Effects are a decreased sensitivity to pain, a feeling of euphoria, drowsiness and an overall subdued demeanour, as well as slower reaction times and decreased reflexes. Other adverse effects can include nausea and vomiting, headaches and flushing.

  1. Tramadol

When taken orally, the liver metabolizes tramadol into several chemicals including O-desmethyltramadol, which produces much more potent effects than tramadol itself. Taken orally at high doses, tramadol can produce a euphoric high similar to another commonly abused opiate medications such as oxycodone.

  1. Organic Solvents and other Inhalants.

Inhalants are volatile substances producing vapors that can be inhaled and absorbed by pulmonary mucosa to produce a mind-altering “buzz” or high.

Most inhalants are central nervous system (CNS) depressants, but they also cause adverse medical effects on almost every organ system. Both short- and long-term toxic effects occur. Short-term effects include diplopia, memory impairment, slurred speech, seizure, or death from cardiac arrhythmias. Long-term chronic effects include permanent ataxias or peripheral neuropathies, blindness, cognitive impairment, dementia and renal toxicity.

  1. 8. Alcohol & Nicotine

Alcohol-related problems includes:

  1. Physical problems e.g. liver cirrhosis, pancreatic, peptic ulcer, tuberculosis, hypertension, neurological disorder.
  2. Mental retardation for the foetus in the womb, growth, deficiency, delayed motor development.
  3. Craniofacial abnormalities, limbs abnormalities and cardiac deficits.
  4. Psychiatric e.g. pathological drunkenness, suicidal behaviour.
  5. Socially-broken homes, increased crime rate, sexual offences, homicide and sexually transmitted diseases.

Nicotine (found in Tobacco): Causes stimulation of heart and narrowing of blood vessels, producing hypertension, headache, loss of appetite, nausea and delayed growth of the fetus. It also aggravates or causes sinusitis, bronchitis, cancer, strokes and heart attack.

 

Drug Abuse Prevention and Control Measures

Robust preventive and control measures against drug abuse must be targeted at every unit of our national life: the individuals, the families, and communities as well as relevant institutions.

Any individual noticed to exhibit clinical features of addiction should be taken to a health facility immediately.

Pre-hospital care providers should attempt to ascertain the type and amount of substance ingested and the presence of any other co-ingested drugs or psychoactive substances.

Physicians and other care providers at the primary level should undergo training and re-training in the recognition and appropriate management of such patients – including early referral when indicated.

 

 

Family Oriented Strategies for Prevention of Drug Addiction:

Spiritual Commitment: Parents should be committed in their service to God. They should lead their children to God and make sure that they are committed in their service to God. This gives purpose to life, patience and reason to accept and deal with oppositions and set backs.

Care and Supervising or Monitoring: Parents should care for their children, meet their physical needs as much as they can, while explaining to their children when they cannot.

They should monitor their movements to make sure that they are keeping good company. If they are keeping bad company, this should be corrected immediately.

They should not be over-pampered. Parents should not only educate their children on the dangers of drug abuse, but they should establish and enforce family rules.

They should also create an effective system of monitoring their children’s activities. In the present age this may include installing secret cameras in strategic places in the home to monitor their activities when there is suspicion of drug abuse.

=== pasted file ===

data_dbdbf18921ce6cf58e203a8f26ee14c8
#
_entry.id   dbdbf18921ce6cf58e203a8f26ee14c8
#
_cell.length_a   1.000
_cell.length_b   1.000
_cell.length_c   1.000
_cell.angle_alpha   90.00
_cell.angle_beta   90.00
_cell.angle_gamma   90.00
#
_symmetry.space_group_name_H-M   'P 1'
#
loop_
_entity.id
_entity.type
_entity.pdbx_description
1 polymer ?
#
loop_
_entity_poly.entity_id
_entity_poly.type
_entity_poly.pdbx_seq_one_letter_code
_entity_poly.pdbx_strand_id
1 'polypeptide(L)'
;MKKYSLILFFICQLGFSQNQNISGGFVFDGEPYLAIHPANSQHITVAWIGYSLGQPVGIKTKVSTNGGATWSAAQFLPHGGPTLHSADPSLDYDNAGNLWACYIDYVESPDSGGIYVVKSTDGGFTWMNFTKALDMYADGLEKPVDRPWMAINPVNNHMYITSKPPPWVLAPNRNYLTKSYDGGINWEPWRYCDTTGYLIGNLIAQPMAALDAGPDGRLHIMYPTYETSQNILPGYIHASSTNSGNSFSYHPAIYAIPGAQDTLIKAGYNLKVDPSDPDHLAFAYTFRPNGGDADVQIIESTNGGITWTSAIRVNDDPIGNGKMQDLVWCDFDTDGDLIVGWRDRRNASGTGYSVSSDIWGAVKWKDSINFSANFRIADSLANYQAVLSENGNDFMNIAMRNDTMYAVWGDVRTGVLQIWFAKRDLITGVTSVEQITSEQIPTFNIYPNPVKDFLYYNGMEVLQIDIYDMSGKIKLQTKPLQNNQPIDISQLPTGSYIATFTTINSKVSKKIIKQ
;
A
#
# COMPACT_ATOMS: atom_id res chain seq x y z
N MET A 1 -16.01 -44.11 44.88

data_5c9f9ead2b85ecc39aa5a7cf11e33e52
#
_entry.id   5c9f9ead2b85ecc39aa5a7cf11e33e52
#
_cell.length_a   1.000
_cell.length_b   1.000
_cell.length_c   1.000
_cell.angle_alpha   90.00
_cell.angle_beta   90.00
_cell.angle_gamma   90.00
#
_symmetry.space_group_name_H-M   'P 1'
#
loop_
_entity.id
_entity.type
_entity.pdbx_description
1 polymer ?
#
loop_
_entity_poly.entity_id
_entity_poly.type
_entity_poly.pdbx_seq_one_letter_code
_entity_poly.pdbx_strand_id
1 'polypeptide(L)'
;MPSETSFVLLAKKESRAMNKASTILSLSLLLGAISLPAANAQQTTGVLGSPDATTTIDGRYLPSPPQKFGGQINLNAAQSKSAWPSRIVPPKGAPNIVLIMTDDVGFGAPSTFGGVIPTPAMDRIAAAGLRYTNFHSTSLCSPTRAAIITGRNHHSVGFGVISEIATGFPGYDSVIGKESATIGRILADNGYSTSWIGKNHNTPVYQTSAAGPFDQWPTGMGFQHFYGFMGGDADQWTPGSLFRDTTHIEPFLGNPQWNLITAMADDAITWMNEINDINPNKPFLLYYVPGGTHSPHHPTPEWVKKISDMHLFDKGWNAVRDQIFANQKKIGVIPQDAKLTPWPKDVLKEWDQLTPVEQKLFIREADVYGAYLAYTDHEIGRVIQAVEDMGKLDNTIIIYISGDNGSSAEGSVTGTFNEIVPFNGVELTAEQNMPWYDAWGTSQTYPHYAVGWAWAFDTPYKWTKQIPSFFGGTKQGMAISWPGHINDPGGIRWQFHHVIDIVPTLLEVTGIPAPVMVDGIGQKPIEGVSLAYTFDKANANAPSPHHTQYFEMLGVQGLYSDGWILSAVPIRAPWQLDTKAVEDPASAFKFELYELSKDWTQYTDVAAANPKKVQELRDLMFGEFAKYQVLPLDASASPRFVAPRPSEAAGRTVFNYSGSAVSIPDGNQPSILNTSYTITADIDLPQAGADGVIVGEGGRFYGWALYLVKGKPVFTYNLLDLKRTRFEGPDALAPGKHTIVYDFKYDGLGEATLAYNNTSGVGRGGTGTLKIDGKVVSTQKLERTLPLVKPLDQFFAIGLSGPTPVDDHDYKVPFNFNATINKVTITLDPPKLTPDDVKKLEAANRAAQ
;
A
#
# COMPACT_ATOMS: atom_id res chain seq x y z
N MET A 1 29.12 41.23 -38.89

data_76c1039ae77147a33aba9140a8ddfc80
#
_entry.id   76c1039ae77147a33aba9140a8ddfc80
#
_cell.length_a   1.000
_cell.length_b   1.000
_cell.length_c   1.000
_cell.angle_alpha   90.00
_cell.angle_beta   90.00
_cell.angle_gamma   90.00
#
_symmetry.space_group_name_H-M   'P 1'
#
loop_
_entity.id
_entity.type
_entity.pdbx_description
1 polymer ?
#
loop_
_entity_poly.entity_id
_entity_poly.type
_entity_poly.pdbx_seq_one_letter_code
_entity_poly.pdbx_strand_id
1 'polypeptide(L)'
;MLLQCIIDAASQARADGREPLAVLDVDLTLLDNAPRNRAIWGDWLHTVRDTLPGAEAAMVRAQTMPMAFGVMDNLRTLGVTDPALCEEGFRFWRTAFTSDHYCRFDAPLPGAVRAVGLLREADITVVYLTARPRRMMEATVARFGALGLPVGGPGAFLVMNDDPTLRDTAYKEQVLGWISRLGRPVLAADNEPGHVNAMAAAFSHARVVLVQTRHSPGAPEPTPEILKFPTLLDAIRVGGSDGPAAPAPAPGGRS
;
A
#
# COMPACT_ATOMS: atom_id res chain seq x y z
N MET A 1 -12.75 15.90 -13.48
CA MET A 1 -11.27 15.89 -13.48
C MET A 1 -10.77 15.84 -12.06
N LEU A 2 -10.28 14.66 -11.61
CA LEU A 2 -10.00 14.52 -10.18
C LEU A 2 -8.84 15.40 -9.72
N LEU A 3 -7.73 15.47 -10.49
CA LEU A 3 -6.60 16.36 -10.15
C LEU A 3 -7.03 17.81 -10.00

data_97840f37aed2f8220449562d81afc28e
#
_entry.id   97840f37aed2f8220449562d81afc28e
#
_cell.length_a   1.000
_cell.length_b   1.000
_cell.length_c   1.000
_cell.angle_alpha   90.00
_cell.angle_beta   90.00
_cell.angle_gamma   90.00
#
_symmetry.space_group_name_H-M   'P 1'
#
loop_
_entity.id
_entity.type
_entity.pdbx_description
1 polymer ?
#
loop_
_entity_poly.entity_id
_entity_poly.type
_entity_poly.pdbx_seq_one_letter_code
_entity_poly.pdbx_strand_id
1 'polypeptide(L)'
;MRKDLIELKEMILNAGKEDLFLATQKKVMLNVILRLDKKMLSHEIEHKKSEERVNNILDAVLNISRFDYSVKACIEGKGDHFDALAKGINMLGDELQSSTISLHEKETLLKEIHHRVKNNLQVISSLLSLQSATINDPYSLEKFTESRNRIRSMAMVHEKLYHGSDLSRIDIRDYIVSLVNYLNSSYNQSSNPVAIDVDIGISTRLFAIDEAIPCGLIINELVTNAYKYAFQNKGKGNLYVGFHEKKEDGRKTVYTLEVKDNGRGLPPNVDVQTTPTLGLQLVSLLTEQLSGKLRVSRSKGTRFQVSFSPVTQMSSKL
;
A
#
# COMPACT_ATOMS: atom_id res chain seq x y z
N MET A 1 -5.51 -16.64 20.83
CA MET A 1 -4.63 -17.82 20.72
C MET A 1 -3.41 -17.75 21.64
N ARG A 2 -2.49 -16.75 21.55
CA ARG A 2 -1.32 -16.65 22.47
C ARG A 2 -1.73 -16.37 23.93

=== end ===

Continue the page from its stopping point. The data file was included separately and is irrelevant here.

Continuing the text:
Family Discussion: Family discussion should be done from time to time. It helps in understanding and solving each other’s problem in the family. Family discussion also provides opportunity to share ideas. A problem that may goad a young person into alcoholism could be solved at family discussion time. Meal time or after family prayer. Are good opportunities.

Warm Communication: This is also an important way of preventing or controlling drug abuse in the family. The manner of approach in any situation is important. There is a way parents can talk to a child who is experimenting in illicit drugs that would help them stop but there is also an approach that will worsen the situation. Children should still feel loved even when receiving correction in the family.

Appreciation: There should be genuine appreciation in the family. Parents should always appreciate their children when they do well, and parents should also appreciate one another.

 

Community-Oriented Strategy for Drug Addiction Prevention:

This refers to a group of people living in a defined area and it has a big role to play in prevention of drug abuse including:

  1. Creating of awareness in the community on the dangers of drug abuse.
  2. Provision of alternatives to drug abuse such as recreational activities, etc. alternative entertainment from social media feeds should be offered such as sports, family outings and healthy recreation.
  3. Provision of job opportunities.
  4. Organising teachings, seminars, workshops, symposia and conferences to educate the youth on the dangers of drug abuse and how to avoid becoming entangled.
  5. Control of alcohol sales and consumption especially in motor parks. Breathalysers should be administered on long distance drivers.
  6. Establishment of drug and alcohol vigilante groups that will monitor and report drug traders, drug addicts and alcoholics to the appropriate authorities.
  7. Embarking on campaign against drug abuse.
  8. Interrogating and calling the youths that are loitering in the community in order to know their problems and help provide solutions and providing homes for homeless youths.

 

Schools– Oriented Strategy for Drug Addiction Prevention.

Drug abuse in tertiary institutions promotes evils such as cultism. Schools have an important role to play in prevention of drug abuse including:

  1. To teach the students the dangers of drug abuse.
  2. Monitoring the students’ activities – using CCTV cameras where necessary.
  3. Organising lecture/seminar for parents and students on the dangers of drug abuse.
  4. Hosting workshops, conferences and symposia on drug abuse and its effects on students.

 

Conclusion

Although the problem of drug abuse is not new to Nigeria, the current prevalence and pattern is extremely worrying to Family Physicians and other primary care clinicians who could become overwhelmed.

The widespread involvement of medications commonly prescribed at this level of the health care system (such as Tramadol and Codeine containing cough syrups) calls for an aggressive and multipronged approach to curb the menace.

In addition to the traditional state sponsored control of drugs of abuse by national agencies like the NDLEA and NAFDAC, families, schools and communities must now be actively involved.

In particular, Primary Care Clinicians should be trained and retrained to control the prescription of these drugs and to recognize the early signs of addiction and provide treatment or referral for affected citizens.